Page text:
I'm struggling to understand why the reduction of order works. I'm reading the guide found here, and it starts with the assumption that, given a solution $y_1(t)$ we may be able to find another solution by multiplying with another function: $y_2(t) = v(t)y_1(t)$.
Previously, such derivations of other solutions, like the principle of superposition, were a result of the linearity of linear ODEs, but in this case, we are multiplying by a non-constant and no rules of linearity apply.
I still have a gut feeling that something relating to linearity is at play, but if this is not the case, then what property of second-order linear homogeneous ODEs allows us to make such an assumption?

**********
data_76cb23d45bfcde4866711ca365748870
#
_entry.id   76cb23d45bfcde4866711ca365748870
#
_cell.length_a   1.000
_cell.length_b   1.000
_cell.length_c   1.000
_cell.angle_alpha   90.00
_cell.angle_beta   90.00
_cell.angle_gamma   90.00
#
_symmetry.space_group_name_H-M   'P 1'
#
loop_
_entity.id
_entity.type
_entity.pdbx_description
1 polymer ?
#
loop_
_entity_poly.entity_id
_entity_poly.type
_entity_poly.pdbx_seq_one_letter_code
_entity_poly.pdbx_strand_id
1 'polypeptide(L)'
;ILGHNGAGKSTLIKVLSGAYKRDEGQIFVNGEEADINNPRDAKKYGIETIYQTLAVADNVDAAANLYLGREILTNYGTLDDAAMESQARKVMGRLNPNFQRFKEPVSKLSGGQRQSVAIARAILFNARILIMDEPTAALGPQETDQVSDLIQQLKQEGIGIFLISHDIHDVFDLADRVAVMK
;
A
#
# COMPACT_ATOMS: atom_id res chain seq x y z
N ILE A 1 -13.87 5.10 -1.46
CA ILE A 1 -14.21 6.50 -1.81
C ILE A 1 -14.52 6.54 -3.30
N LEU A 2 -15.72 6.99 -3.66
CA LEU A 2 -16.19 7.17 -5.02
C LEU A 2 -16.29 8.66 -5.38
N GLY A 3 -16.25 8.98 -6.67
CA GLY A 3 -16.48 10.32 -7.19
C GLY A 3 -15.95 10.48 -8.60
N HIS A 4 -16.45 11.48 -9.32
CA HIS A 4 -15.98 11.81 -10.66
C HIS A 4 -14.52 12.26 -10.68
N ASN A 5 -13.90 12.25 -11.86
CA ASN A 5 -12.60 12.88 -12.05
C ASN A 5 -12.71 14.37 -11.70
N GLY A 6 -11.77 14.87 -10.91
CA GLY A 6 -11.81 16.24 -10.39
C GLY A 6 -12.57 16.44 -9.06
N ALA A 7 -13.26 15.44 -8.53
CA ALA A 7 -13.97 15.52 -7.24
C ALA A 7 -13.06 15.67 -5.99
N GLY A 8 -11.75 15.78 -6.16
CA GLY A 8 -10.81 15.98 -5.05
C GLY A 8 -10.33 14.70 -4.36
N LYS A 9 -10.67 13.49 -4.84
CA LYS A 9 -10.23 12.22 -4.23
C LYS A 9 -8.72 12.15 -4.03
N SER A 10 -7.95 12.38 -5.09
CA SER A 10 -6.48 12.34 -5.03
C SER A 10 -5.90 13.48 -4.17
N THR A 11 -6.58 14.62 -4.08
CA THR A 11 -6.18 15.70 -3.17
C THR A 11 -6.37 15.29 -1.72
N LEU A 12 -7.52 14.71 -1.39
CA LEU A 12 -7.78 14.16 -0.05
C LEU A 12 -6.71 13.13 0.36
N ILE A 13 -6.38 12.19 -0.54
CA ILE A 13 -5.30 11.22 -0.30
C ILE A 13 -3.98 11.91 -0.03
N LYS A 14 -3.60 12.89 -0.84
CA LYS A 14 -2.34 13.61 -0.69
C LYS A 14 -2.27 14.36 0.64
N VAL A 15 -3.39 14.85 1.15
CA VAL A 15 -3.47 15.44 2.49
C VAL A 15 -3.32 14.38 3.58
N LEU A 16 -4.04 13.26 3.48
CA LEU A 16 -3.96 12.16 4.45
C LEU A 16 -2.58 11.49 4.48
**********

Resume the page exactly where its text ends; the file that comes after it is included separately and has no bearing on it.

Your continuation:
Edit: In a linked section, the author justifies this assumption with
To find the second solution we will use the fact that a constant times a solution to a linear homogeneous differential equation is also a solution: $y_2(t) = v(t)y_1(t)$
And yet, the "constant" is another function? How can this be?